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Homework Help: Differential Equation for deceleration of a bullet

  1. Nov 29, 2013 #1
    1. The problem statement, all variables and given/known data
    A bullet of mass m strikes an amor plate with initial velocity v0. As the bullet burrows into the plate, its motion is impeded by a frictional force which is directly proportional to the bullet's velocity. There are no other forces acting on the bullet.

    -Use Newton's Second Law to set up an IVP for the position of the bullet
    -How thick should the plate be to stop the bullet?

    2. Relevant equations

    [None given with problem]

    3. The attempt at a solution

    I attempted to use a modified version of a harmonic oscillator formula, where there is no spring. Only the momentum of the object and the friction force resisting it.


    However, in solving it I've run into a problem. While I got an equation for x, x(t)=v0*e^Rt/(R-1)-v0/(R-1) (where R=m/k), trying to use that to find the time at which the bullet stops yields


    e^x=/=0, regardless of x, so there is no possible time at which dx/dt=0.

    Is my model flawed, or have I made some other error?
    Last edited: Nov 29, 2013
  2. jcsd
  3. Nov 29, 2013 #2


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    Think about what that equation is saying. For a greater dx/dt, what happens to the acceleration?
  4. Nov 29, 2013 #3
    Check your sign on the friction term ;)
  5. Nov 30, 2013 #4
    Acceleration becomes more negative, that is, deceleration increases with velocity. So, I could make both terms negative?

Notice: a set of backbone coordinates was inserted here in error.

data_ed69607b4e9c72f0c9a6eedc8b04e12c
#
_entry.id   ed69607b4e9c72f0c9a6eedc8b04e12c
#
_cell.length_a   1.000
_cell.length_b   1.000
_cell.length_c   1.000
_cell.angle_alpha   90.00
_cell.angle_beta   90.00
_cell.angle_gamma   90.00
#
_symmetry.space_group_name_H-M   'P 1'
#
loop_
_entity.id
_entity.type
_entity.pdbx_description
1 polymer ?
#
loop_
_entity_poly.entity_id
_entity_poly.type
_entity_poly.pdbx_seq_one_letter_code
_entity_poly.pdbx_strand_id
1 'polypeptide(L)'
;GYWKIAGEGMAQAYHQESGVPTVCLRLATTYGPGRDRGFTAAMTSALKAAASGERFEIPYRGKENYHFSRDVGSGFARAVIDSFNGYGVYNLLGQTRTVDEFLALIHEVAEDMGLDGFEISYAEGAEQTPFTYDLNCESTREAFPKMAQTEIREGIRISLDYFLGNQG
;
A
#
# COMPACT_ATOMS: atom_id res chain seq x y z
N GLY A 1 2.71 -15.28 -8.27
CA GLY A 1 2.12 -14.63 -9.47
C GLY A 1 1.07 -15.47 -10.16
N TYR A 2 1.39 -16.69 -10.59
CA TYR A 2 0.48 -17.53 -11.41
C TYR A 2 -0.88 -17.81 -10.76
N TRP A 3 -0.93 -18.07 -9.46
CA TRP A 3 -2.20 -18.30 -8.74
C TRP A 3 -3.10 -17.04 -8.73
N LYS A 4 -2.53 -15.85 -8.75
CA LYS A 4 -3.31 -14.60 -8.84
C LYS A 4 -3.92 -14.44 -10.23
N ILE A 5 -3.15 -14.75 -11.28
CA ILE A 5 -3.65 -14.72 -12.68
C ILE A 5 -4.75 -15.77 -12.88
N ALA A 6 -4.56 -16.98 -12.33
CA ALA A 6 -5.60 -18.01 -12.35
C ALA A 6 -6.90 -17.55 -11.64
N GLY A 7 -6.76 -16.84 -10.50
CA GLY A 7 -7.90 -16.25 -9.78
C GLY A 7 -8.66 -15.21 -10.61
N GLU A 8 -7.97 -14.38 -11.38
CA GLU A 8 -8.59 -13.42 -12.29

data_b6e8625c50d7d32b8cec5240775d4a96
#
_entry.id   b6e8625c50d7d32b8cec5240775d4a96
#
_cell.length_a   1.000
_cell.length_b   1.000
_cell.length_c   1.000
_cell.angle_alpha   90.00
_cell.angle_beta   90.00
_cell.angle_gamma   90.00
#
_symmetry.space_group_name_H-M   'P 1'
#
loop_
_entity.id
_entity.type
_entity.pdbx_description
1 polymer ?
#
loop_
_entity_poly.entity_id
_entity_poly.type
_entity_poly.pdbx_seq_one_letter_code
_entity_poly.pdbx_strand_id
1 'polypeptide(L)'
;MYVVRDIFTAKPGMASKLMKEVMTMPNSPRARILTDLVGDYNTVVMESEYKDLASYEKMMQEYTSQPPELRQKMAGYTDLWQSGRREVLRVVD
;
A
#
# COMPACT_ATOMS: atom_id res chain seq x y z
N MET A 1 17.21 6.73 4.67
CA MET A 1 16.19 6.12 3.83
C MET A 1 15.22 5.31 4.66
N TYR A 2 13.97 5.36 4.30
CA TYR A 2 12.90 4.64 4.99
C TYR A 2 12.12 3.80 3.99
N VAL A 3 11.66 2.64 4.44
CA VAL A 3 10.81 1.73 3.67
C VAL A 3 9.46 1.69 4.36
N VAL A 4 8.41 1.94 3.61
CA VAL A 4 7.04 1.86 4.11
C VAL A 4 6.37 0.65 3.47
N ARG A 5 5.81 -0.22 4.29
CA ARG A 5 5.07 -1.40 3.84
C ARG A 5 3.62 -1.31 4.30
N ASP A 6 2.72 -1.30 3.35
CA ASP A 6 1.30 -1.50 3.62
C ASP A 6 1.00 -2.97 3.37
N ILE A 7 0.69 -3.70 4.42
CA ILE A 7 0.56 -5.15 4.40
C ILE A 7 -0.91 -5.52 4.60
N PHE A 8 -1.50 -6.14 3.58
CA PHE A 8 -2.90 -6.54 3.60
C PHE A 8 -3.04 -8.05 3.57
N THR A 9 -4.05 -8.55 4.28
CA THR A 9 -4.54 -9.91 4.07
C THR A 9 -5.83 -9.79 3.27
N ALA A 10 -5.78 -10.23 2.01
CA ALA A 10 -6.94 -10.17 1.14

Switching the signs in the initial equation only changes whether R is positive or negative. That doesn't solve the fact that my final equation is mathematically impossible.
  6. Nov 30, 2013 #5
    Yes, but making them both positive is probably less confusing. For example, the equation of motion is:

    Now bring them to one side, set a=dv/dt and solve for v(t). Then integrate again to solve for x(t)

    Yes, you will have a negative exponential which approaches 0 as time goes to infinity. You should be able to solve it from there.
  7. Nov 30, 2013 #6
    Ah, I see. So it is meant to be asymptotic? I thought it might be, but it didn't make sense from a physical interpretation, I.E that the bullet never stops moving.
  8. Nov 30, 2013 #7
    Yes unless I'm missing something. A better example may be a boat which turns off its motor. How far does it drift before stopping? In this case the asymptotic relation is a bit more realistic. With the bullet-wood example, the k value is much larger so it approaches 0 very quickly. It may help to think of the "wood" instead as being jello :)
  9. Nov 30, 2013 #8
    Yeah, that does make it a bit easier to visualize. In the case of a bullet hitting a metal plate, the medium tends to be denser than the projectile, and all sorts of deformation occurs. In real life this equation would look a bit more like this: http://i.imgur.com/2KA5jiv.gif :p

    A non-deforming projectile in a fluid medium makes the result a bit more logical. The result I ended up getting was


    Seems legit.
  10. Nov 30, 2013 #9
    Yup that's what I calculated as well.
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